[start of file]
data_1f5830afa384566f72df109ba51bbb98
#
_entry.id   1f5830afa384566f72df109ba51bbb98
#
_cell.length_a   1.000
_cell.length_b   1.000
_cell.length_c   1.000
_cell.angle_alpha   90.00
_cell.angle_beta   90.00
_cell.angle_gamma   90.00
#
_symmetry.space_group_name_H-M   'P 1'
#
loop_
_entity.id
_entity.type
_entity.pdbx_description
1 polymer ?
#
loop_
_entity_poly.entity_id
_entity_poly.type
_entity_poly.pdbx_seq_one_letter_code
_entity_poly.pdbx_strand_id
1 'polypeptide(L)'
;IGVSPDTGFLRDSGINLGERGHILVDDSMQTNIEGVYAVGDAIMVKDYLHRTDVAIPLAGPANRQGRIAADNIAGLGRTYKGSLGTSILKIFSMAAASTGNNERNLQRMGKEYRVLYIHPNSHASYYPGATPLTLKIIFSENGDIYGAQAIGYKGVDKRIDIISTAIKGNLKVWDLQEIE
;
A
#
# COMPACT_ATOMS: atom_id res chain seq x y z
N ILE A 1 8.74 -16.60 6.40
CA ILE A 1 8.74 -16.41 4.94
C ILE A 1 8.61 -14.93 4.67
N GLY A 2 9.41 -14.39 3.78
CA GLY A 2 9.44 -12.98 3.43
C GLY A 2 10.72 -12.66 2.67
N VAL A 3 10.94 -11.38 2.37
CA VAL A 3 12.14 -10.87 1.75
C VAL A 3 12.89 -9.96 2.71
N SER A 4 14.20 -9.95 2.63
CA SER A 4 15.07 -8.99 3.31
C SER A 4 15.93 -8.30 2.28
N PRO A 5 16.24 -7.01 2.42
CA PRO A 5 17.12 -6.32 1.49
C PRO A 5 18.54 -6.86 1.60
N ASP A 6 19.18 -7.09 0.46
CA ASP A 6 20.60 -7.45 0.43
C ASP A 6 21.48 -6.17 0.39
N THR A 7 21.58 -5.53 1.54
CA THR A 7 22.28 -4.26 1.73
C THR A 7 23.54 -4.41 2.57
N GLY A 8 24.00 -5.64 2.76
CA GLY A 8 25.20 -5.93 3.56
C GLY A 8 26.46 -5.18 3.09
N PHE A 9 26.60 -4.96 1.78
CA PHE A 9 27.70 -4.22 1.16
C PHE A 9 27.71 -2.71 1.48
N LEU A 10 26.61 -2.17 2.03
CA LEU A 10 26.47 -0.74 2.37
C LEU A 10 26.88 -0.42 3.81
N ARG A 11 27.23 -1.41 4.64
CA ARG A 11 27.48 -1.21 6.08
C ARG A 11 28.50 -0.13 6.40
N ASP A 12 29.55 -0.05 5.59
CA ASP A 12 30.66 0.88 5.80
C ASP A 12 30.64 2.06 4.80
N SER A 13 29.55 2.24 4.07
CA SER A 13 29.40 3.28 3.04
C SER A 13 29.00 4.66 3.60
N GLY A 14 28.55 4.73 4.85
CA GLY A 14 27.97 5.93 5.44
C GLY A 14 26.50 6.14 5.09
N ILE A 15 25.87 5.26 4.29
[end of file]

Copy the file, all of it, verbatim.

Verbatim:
data_1f5830afa384566f72df109ba51bbb98
#
_entry.id   1f5830afa384566f72df109ba51bbb98
#
_cell.length_a   1.000
_cell.length_b   1.000
_cell.length_c   1.000
_cell.angle_alpha   90.00
_cell.angle_beta   90.00
_cell.angle_gamma   90.00
#
_symmetry.space_group_name_H-M   'P 1'
#
loop_
_entity.id
_entity.type
_entity.pdbx_description
1 polymer ?
#
loop_
_entity_poly.entity_id
_entity_poly.type
_entity_poly.pdbx_seq_one_letter_code
_entity_poly.pdbx_strand_id
1 'polypeptide(L)'
;IGVSPDTGFLRDSGINLGERGHILVDDSMQTNIEGVYAVGDAIMVKDYLHRTDVAIPLAGPANRQGRIAADNIAGLGRTYKGSLGTSILKIFSMAAASTGNNERNLQRMGKEYRVLYIHPNSHASYYPGATPLTLKIIFSENGDIYGAQAIGYKGVDKRIDIISTAIKGNLKVWDLQEIE
;
A
#
# COMPACT_ATOMS: atom_id res chain seq x y z
N ILE A 1 8.74 -16.60 6.40
CA ILE A 1 8.74 -16.41 4.94
C ILE A 1 8.61 -14.93 4.67
N GLY A 2 9.41 -14.39 3.78
CA GLY A 2 9.44 -12.98 3.43
C GLY A 2 10.72 -12.66 2.67
N VAL A 3 10.94 -11.38 2.37
CA VAL A 3 12.14 -10.87 1.75
C VAL A 3 12.89 -9.96 2.71
N SER A 4 14.20 -9.95 2.63
CA SER A 4 15.07 -8.99 3.31
C SER A 4 15.93 -8.30 2.28
N PRO A 5 16.24 -7.01 2.42
CA PRO A 5 17.12 -6.32 1.49
C PRO A 5 18.54 -6.86 1.60
N ASP A 6 19.18 -7.09 0.46
CA ASP A 6 20.60 -7.45 0.43
C ASP A 6 21.48 -6.17 0.39
N THR A 7 21.58 -5.53 1.54
CA THR A 7 22.28 -4.26 1.73
C THR A 7 23.54 -4.41 2.57
N GLY A 8 24.00 -5.64 2.76
CA GLY A 8 25.20 -5.93 3.56
C GLY A 8 26.46 -5.18 3.09
N PHE A 9 26.60 -4.96 1.78
CA PHE A 9 27.70 -4.22 1.16
C PHE A 9 27.71 -2.71 1.48
N LEU A 10 26.61 -2.17 2.03
CA LEU A 10 26.47 -0.74 2.37
C LEU A 10 26.88 -0.42 3.81
N ARG A 11 27.23 -1.41 4.64
CA ARG A 11 27.48 -1.21 6.08
C ARG A 11 28.50 -0.13 6.40
N ASP A 12 29.55 -0.05 5.59
CA ASP A 12 30.66 0.88 5.80
C ASP A 12 30.64 2.06 4.80
N SER A 13 29.55 2.24 4.07
CA SER A 13 29.40 3.28 3.04
C SER A 13 29.00 4.66 3.60
N GLY A 14 28.55 4.73 4.85
CA GLY A 14 27.97 5.93 5.44
C GLY A 14 26.50 6.14 5.09
N ILE A 15 25.87 5.26 4.29